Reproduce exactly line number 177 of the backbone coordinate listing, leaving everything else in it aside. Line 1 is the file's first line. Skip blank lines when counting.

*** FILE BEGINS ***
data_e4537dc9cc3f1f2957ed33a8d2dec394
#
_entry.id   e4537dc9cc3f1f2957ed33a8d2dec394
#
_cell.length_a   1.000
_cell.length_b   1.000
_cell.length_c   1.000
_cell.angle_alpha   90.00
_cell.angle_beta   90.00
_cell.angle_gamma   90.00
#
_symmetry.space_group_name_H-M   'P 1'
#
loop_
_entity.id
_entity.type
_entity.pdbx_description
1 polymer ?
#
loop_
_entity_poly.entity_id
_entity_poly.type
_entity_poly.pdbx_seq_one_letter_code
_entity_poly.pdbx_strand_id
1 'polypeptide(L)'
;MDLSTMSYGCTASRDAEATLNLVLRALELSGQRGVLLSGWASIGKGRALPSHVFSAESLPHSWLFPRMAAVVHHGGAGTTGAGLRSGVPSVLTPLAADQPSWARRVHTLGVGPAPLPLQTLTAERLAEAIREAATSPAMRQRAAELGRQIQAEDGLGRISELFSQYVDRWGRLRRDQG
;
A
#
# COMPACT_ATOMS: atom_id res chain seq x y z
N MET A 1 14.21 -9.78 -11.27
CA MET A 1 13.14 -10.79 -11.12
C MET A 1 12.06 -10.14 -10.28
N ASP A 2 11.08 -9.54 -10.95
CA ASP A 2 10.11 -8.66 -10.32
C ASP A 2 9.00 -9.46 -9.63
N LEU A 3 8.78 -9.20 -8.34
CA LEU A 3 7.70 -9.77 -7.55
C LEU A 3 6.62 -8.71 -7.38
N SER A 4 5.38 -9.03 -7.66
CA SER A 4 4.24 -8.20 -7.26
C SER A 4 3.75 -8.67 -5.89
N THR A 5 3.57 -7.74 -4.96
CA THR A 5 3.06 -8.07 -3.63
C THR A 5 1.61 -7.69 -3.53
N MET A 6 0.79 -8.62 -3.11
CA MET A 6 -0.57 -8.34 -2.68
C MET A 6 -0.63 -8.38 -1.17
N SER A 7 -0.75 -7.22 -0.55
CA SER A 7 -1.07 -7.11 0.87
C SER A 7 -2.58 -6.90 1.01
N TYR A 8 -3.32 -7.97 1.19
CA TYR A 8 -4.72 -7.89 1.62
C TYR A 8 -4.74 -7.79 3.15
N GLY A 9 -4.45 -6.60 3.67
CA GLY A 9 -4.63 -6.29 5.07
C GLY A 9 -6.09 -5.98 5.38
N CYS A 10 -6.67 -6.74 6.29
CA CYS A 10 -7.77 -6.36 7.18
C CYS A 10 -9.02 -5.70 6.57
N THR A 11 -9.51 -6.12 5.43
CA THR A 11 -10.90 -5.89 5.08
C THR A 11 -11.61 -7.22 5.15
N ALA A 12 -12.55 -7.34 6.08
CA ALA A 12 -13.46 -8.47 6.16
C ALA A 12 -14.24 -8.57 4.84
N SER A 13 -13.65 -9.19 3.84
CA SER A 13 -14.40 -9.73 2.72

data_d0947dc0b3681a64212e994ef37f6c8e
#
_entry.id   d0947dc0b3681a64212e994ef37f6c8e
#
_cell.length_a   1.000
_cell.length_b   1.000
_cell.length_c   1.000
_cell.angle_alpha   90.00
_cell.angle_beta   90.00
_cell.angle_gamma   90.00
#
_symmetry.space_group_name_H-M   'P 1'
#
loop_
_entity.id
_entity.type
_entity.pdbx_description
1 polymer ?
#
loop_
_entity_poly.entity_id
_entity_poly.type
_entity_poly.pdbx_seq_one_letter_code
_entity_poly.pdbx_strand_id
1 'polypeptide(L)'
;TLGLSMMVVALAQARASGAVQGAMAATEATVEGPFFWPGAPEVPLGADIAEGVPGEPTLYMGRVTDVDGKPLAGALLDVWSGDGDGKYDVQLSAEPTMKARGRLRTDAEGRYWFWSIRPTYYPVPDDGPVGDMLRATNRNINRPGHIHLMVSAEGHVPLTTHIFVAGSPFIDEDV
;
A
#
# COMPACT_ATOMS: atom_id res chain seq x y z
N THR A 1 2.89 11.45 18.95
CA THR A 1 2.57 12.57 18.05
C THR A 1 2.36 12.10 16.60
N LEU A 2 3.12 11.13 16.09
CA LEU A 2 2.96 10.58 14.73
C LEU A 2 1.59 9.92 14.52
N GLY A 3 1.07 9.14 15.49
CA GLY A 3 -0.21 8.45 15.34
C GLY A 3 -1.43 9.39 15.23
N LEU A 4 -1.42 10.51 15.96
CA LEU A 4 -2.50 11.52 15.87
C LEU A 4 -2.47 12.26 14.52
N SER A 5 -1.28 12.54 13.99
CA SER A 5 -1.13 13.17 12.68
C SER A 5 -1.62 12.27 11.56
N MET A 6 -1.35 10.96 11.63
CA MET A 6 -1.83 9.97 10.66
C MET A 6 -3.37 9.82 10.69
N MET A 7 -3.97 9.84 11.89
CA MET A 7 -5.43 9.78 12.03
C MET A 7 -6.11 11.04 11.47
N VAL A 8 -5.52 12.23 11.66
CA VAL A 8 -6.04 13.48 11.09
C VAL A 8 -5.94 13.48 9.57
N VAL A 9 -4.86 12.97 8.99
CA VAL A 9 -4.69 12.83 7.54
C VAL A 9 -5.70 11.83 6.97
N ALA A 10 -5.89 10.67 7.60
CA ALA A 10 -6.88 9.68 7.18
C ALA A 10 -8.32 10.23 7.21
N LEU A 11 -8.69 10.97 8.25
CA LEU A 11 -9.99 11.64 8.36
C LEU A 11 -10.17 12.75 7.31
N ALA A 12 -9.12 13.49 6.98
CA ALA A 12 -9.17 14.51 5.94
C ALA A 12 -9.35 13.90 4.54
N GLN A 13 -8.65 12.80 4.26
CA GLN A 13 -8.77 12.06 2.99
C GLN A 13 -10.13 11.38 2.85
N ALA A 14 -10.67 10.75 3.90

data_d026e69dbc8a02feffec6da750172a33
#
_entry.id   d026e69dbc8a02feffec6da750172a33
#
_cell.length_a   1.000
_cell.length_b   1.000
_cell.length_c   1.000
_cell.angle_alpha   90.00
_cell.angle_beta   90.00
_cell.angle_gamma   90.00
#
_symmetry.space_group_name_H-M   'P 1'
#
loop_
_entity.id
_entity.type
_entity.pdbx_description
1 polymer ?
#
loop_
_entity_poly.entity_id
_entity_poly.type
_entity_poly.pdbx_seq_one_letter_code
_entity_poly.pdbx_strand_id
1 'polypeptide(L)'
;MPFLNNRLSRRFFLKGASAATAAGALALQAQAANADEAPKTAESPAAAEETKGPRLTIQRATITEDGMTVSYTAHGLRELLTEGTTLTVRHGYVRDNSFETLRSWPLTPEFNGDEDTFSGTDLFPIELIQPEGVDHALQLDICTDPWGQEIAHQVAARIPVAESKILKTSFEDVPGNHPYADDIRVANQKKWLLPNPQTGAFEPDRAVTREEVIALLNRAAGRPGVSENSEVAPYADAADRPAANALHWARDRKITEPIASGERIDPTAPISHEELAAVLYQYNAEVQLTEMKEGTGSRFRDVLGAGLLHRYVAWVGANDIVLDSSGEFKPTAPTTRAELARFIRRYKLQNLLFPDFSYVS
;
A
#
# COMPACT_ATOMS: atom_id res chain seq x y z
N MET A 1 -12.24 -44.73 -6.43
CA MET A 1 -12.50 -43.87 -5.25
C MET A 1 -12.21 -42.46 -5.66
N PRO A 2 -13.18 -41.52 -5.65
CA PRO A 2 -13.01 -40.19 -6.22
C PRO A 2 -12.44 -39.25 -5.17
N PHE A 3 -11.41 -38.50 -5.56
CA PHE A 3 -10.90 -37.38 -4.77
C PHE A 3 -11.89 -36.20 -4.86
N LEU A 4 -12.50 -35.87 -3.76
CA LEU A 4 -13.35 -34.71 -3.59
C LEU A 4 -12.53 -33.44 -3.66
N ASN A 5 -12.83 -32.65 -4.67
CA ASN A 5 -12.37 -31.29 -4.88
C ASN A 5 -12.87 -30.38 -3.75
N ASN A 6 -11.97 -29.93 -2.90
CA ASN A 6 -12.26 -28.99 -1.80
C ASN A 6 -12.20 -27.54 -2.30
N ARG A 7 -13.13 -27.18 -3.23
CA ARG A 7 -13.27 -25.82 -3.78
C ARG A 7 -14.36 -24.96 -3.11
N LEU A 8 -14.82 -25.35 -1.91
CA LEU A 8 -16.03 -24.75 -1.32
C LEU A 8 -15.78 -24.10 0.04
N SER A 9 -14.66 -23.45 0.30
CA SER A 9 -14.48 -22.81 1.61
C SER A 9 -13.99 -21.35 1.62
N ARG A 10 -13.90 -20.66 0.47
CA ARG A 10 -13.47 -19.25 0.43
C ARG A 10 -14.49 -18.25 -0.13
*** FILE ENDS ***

C PHE A 3 -11.89 -36.20 -4.86